theMolisticView

A new journey in education

Archive for the ‘Windows phone 7’ tag

How I used XNA Game Studio in the classroom Part 2

with 2 comments

This post is a little late; I was meaning to write it back in the last week of the holidays and this first term has been rather busy with a new head teacher, the rain, new junior classes and new computers to set up in my classroom.

Just to set the scene, I have two stage 5 classes, one is IST (which I had not taught before) and the other is Multimedia.  In my previous post I showed how I have been using XNA Game Studio in IST for Windows Phone 7 game development (see post here).

In multimedia I wanted something more substantial, something that like web design could be used as a means of income or personal benefit. I had been buying books, Evernoting (if that’s the term lol) every blog and article I could find on XNA to help me develop a course which would be easy enough for my students to follow and build on. In term 3 last year I used a section from an online source (which has since disappeared) with my year 11 Multimedia class so they had a base side scrolling game on which to develop from. This however turned out to be a total fail, the students simply did not understand the concepts of game making in a code based environment.

Just to be clear if you were wondering, XNA Game Studio is not a game engine like the Unreal engine or Unity 3D, it is a framework from Microsoft which uses C# as its managed language, Visual Studio as its coding environment and is simply a framework or set of API’s which are used to develop games for the Xbox, Windows and Windows Phone 7 platforms.

I was struggling for a way to in which teach to XNA with meaning and purpose. At close to the same time that Coding4Fun dropped the tower defence game for Windows Phone 7, Microsoft’s Faculty Resource Centre also dropped some XNA goodness. Now the Microsoft Faculty Resource Centre already had some XNA resources though these were aimed at university level. The new XNA resource was aimed directly at high schools. Game Development with XNA: Semester 1 – Appendix by Pat Yongpradit was what I was trying to come up with. Pat’s resource is developed using an existing Microsoft book written by Rob Miles Learn Programming with XNA (which you can download here or here for free). Pat’s course develops further the concepts found in the book and can be used with both XNA 3.0-3.1 and the newer 4.0.

At this stage sadly I have nothing in which I can show to you of what the students have learned. We started the course in term 4 last year and are only just at part 2 which involves concepts like multiplayer games, sound effects, timing, game design, reading text input from the player, object-orientated programming and two dimensional arrays.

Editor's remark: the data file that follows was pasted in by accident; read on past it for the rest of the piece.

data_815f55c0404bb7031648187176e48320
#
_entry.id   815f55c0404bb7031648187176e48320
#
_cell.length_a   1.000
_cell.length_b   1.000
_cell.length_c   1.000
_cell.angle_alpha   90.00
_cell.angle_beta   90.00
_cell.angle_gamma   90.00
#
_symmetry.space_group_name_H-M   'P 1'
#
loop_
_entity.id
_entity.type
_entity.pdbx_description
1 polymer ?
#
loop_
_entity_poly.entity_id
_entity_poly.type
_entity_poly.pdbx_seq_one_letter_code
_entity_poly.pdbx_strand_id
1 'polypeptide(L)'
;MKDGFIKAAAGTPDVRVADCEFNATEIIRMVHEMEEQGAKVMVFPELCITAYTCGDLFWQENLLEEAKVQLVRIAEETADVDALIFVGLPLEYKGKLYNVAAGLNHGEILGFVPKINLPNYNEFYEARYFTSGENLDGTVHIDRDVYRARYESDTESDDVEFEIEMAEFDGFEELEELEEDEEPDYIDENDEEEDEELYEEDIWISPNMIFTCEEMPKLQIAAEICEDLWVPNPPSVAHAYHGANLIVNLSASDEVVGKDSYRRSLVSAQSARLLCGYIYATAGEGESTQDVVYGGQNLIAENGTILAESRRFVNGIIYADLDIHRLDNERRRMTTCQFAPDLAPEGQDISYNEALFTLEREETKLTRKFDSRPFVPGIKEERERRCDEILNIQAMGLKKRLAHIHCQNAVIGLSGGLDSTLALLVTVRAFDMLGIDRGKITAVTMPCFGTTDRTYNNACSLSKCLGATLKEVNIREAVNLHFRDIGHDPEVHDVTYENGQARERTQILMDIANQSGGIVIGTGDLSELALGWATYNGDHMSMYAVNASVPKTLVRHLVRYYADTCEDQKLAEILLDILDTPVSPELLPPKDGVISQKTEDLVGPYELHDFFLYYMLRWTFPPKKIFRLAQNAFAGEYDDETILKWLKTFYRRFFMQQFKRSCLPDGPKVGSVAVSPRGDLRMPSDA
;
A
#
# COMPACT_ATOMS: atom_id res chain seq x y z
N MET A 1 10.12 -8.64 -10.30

Given how the IT situation is in our schools with software and the filter there have been a few hiccups along the way which have needed work rounds. With my school still being Windows XP at the start, we were using Visual Studio 2008 and XNA 3.0-3.1. There are extension sections built into the course to keep the gifted students challenged as well, I have 3-4 students (the class has only 15 students) really trying their hardest to complete these. The course also focuses on using the Xbox gamepad when developing games and somewhat at the expense of the keyboard and mouse. These however can be purchased off eBay fairly cheaply.

As yet Pat has not released the promised Semester 2 course. If the second course does not drop in time I will have the students take what they know and develop a game over two terms for the Xbox.

If you have any ideas on teaching for XNA Game Studio I would love to hear from you and if you would like to start using it with your classes and want some pointers drop us a line

Written by theMolisticView

March 11th, 2012 at 1:22 pm

How I used XNA Game Studio in the classroom Part 1

with one comment

The last term was an extremely busy time, the last 9 weeks of year 9 IST was no different. I was originally planning to have the class start on Lego NXT Robotics having purchased 3 kits in late term 3 however there was a delivery issue with the battery charger for the kits. So I had a choice to make, move on with the basics of Lego robotics or try something else. At around the same time in which I was making my this decision I visited the Microsoft Channel 9 Coding4fun website. Released earlier in the year was Script TD, a simple tower defense game for Windows Phone 7. Script TD is a simple tower defense game which uses XML as the format to easily change gameplay and based on an open source, perfect for IST.

ScriptTD Home screen

So if you have been following along this year, you would already realise that developing for Windows Phone requires Vista or Windows 7 based computers. My school has yet to come into this decade re operating systems being stuck on XP. Luckily for my students I have 4 laptops for them to use running Windows 7 along with all the typical designer software. Other then needing Windows 7 (who really still uses Vista?) there are no other required pieces of hardware, you can do all the work in the phone emulator with no need for a phone. I have 2 HTC HD7 Windows Phones so I chose to go a little further.

To complicate things a little further, I was asked to head my schools participation in the DEC’s Google Apps trial. A little unprepared for this I chose to throw Google Apps into the mix for term also. My immediate use for Google Apps with this project would be the collaborative abilities of docs and the ease of use of Google Sites so each of the 4 groups in the class could have a site designed specifically around their tower defense game.

Read the rest of this entry »

Written by theMolisticView

December 22nd, 2011 at 2:11 am

Mobile Phone Application Challenge

without comments

PBL in Metalwork has not been my only foray into Project Based Learning. Now I do not profess that what I have been using is strictly PBL or the Apple version CBL.

So what came after the Metalwork attempt, the mobile phone app challenge. In the last weeks of term 1 this year I introduced this concept to my year 9 IST class. We spent 75 minutes discussing what was expected.

The next lesson they all lined up outside before coming into the room and selecting their chosen mobile platform. There were three platforms for them to choose from: Apple’s iOS, Android and Windows Phone 7.

The 24 students that we started the term with (several students have since left the school), separated perfectly into the three groups. They were all provided with their platforms device so they could start their research. The questions of inquiring minds came thick and fast and we ran out of time in the lesson.